News Briefs: EPA Adds 172 PFAS to Toxics Release Inventory

Also in this week's water and wastewater news, a recent study says wastewater samples can provide up to a week of warning for local COVID-19 spikes

The U.S. Environmental Protection Agency recently took the next step to implement an important per- and polyfluoroalkyl substances (PFAS) requirement of the National Defense Authorization Act (NDAA). The NDAA added 172 PFAS to the list of chemicals required to be reported to the Toxics Release Inventory (TRI) and established a 100-pound reporting threshold for these substances. The agency is publishing a final rule that officially incorporates these requirements into the Code of Federal Regulations for TRI.

“EPA continues to prioritize and make progress to protect the health and well-being of communities across the country that are working to address PFAS,” says EPA Administrator Andrew Wheeler. “The inclusion of these 172 PFAS on the TRI list will provide EPA and the public with important information on these emerging chemicals of concern.”

WQA Offers Guidance for Bringing Water Systems Back Online

As shelter-in-place orders are being modified or lifted around the country, the Water Quality Association recently offered general guidance on bringing water treatment systems back online in buildings that have been vacant or have seen little or no water use. The guidelines are available on WQA’s website and were discussed in detail during a free webinar May 27.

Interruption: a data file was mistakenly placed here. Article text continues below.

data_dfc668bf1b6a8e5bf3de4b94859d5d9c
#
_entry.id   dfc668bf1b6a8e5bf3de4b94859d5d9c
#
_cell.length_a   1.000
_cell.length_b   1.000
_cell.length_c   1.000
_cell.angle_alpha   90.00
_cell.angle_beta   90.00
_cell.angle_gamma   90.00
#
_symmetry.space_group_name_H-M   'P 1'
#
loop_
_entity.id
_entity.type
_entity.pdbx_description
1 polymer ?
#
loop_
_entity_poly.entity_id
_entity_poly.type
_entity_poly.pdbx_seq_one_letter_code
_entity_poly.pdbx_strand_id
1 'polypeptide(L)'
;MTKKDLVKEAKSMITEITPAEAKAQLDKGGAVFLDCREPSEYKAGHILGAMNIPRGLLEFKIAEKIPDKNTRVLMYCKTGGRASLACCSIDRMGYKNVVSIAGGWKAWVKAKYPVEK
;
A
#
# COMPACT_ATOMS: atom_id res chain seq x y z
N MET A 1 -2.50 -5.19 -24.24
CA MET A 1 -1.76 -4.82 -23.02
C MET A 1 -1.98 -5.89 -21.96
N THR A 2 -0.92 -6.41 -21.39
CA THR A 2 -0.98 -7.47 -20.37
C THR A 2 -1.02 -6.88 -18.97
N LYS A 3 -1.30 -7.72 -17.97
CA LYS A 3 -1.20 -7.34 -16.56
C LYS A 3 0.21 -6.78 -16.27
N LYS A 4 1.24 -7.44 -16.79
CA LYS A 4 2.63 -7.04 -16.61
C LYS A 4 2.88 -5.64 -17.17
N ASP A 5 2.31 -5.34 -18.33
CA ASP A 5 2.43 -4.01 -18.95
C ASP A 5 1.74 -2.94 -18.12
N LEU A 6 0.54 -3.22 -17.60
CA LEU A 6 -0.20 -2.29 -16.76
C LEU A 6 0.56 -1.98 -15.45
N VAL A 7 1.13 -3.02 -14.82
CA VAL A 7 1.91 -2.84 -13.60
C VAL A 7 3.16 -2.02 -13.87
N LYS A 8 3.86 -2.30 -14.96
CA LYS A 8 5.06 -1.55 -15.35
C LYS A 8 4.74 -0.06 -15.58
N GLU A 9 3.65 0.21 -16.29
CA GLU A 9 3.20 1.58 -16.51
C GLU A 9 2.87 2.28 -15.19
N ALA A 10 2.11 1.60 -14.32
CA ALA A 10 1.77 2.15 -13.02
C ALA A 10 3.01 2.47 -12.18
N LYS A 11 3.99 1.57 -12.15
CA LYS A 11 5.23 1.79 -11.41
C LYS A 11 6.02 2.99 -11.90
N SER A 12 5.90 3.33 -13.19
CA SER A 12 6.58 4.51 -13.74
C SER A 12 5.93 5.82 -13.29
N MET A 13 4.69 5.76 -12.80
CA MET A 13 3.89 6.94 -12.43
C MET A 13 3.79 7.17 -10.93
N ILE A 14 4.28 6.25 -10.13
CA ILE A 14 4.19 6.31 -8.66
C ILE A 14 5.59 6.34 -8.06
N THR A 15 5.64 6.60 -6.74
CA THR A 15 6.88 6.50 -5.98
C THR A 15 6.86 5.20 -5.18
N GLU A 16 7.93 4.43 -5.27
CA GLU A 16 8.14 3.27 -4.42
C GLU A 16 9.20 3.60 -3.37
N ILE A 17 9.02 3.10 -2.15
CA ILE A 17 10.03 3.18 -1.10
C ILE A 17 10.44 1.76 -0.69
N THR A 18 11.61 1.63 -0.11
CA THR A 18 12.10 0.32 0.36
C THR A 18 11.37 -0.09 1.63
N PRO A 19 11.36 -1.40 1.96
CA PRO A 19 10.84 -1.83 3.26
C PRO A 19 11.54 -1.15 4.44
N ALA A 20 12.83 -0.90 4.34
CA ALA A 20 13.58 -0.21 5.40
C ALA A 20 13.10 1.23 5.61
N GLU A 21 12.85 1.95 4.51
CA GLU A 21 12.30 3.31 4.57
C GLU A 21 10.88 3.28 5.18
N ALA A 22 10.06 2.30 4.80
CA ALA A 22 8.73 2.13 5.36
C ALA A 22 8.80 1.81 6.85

“Coronavirus itself has not been detected in drinking water supplies. However, stagnant conditions while buildings are unused could cause bacterial growth that may foul or plug water treatment systems if not brought back online properly,” says Eric Yeggy, WQA technical affairs director. “Involving water treatment professionals before faucets are turned on makes it a lot easier to properly maintain and sanitize the system effectively and economically.”

Wastewater Could Provide Early Warning for COVID-19 Spikes

A recent article in Science News examines a study that says wastewater samples could provide up to a week of warning for a COVID-19 spike, locally.

Researchers have detected coronavirus RNA in raw wastewater, and since many people either don’t get tested for COVID-19 or never develop symptoms, they say testing wastewater could be a good way to keep an eye out for signs of an outbreak.



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